Observation of the rare Bs0→μμ decay from the combined analysis of CMS and LHCb data
[ Branching fraction Bs0→μμ = (2.8+0.7-0.6)x10-9 ; B0→μμ = (3.9+1.6-1.4)x10-10 ]
The CMS and LHCb Collaborations have published today in Nature the first observation of the decay Bs0→μμ, with a statistical significance exceeding six standard deviations, and the best measurement of its branching fraction to date. Furthermore, a three standard deviation evidence for the decay B0→μμ is also obtained. Both measurements are statistically compatible with Standard Model (SM) predictions and allow stringent constraints to be placed on theories beyond the SM. This is one of the most important results obtained by the LHC experiments from the run 1 and tests the SM to the ninth decimal place. The excellent performance of the CMS and LHCb detectors and their data analyses was crucial in obtaining this result as well as the outstanding performance of the LHC itself. The two experiments found a total of about 100 Bs0 and B0 decays into two muons in a sample comprising 1012 beauty hadrons collected during 2011 and 2012.
The SM of particle physics describes the fundamental particles and their interactions via the strong, electromagnetic, and weak forces. It provides precise predictions for measurable quantities that can be tested experimentally. The SM predicts that the Bs0→μμ and B0→μμ decays are very rare, with about four of these decays occurring for every billion Bs0 mesons produced and one decay for every 10 billion B0 mesons. Prior to the start of operation of the LHC, no evidence for either decay mode had been found, despite around 30 years of searching at previous experiments. Upper limits on the branching fractions were an order of magnitude above the SM predictions.
The probabilities, or branching fractions, of the Bs0 and B0 mesons to decay into two oppositely charged muons are very small in the SM and are well predicted. On the other hand a large class of theories that extend the SM, like supersymmetry, allows significant modifications to these branching fractions and therefore an observation of any significant deviation from the SM prediction would indicate a discovery of new effects. The Bs0 and B0 meson decays into a muon pair have long been regarded among the most promising class of measurements where these new effects could show up. Previous LHCb results already severely constrained the type of SM-extension models that are still allowed, as described in the 30 March 2012 news. The results announced in today’s publication isolate even more precisely the parameter region in which these new models can exist, and therefore focuses future experimental searches and theoretical attention. All candidate models of physics beyond the Standard Model will have to demonstrate their compatibility with this important result.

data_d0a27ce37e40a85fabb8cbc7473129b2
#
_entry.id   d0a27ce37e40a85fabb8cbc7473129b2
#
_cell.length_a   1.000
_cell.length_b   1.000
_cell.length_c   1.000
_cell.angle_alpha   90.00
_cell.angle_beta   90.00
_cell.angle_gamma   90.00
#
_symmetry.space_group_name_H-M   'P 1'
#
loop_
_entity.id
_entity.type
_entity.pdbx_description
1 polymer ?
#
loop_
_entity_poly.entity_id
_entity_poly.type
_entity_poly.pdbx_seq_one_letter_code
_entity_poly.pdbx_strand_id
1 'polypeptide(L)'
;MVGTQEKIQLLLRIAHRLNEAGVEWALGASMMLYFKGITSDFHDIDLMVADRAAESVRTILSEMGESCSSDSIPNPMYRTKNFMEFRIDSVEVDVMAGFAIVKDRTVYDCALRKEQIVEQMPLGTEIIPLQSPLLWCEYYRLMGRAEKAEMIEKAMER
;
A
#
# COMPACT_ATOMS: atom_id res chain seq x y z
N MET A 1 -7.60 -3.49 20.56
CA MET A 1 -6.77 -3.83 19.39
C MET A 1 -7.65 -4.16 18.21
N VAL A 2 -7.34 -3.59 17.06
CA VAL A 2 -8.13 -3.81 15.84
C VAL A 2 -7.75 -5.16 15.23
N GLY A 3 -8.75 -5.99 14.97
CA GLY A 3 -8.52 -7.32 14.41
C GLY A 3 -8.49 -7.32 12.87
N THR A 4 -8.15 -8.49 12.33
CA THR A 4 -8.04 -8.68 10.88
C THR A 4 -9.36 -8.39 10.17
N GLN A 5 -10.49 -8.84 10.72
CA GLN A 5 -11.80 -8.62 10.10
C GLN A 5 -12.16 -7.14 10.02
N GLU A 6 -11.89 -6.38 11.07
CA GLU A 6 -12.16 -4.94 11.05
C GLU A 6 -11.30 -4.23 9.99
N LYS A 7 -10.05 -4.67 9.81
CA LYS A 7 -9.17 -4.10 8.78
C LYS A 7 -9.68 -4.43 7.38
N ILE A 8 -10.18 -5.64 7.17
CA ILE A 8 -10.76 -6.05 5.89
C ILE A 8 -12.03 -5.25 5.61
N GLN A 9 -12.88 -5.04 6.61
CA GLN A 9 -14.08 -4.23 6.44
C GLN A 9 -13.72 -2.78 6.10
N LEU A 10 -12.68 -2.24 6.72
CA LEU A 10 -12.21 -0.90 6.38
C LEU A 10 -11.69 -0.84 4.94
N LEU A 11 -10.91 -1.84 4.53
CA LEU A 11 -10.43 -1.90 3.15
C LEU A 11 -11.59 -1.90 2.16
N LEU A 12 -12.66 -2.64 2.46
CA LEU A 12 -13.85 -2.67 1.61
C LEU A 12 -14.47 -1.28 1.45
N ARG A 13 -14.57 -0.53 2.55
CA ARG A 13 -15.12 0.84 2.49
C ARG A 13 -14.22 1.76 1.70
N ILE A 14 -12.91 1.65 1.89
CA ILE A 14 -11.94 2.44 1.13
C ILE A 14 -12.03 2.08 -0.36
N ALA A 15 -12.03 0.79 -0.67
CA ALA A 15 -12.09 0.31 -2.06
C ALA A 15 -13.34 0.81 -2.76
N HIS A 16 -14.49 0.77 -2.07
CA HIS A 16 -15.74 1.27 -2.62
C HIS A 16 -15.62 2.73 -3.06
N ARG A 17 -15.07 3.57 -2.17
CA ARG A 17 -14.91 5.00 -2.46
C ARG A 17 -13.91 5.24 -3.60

The two collaborations first released their individual results for Bs0 meson decay as described in 24 July 2013 news. While the results were in excellent agreement, both fell just below the five sigma statistical precision historically needed to claim an observation. The combined analysis improves the precision of the results and in the same time easily exceeds the 5 sigma requirement, reaching 6.2 sigma. This is the first time that a combined analysis of sets of data from more than one LHC experiment has been performed.
The Bs0 and Bs0 mesons are produced in the pp collision point and decay into a muon pair after a distance of the order of 1cm. The left image shows the Bs0 meson decay into two muons presented as green tracks traversing the whole detector. A few other Bs0→μμ decay images can be found at this web page (1, 2, 3). The right image shows one of the μ+μ– invariant mass spectra released today, in which an excess, attributed to the signal decays, can be clearly seen above the expected background shape.
The LHCb and CMS experiments will resume data taking in June with proton-proton collisions at a centre-of-mass energy of 13 TeV, which will approximately double the production rates for Bs0 and B0 mesons and lead to further improvements in the precision of these crucial measurements.
Read more in the Nature publication, in the CERN Press Release, in the Nature news, in the CERN news in English and French and in the theorist’s comment in CERN Courier.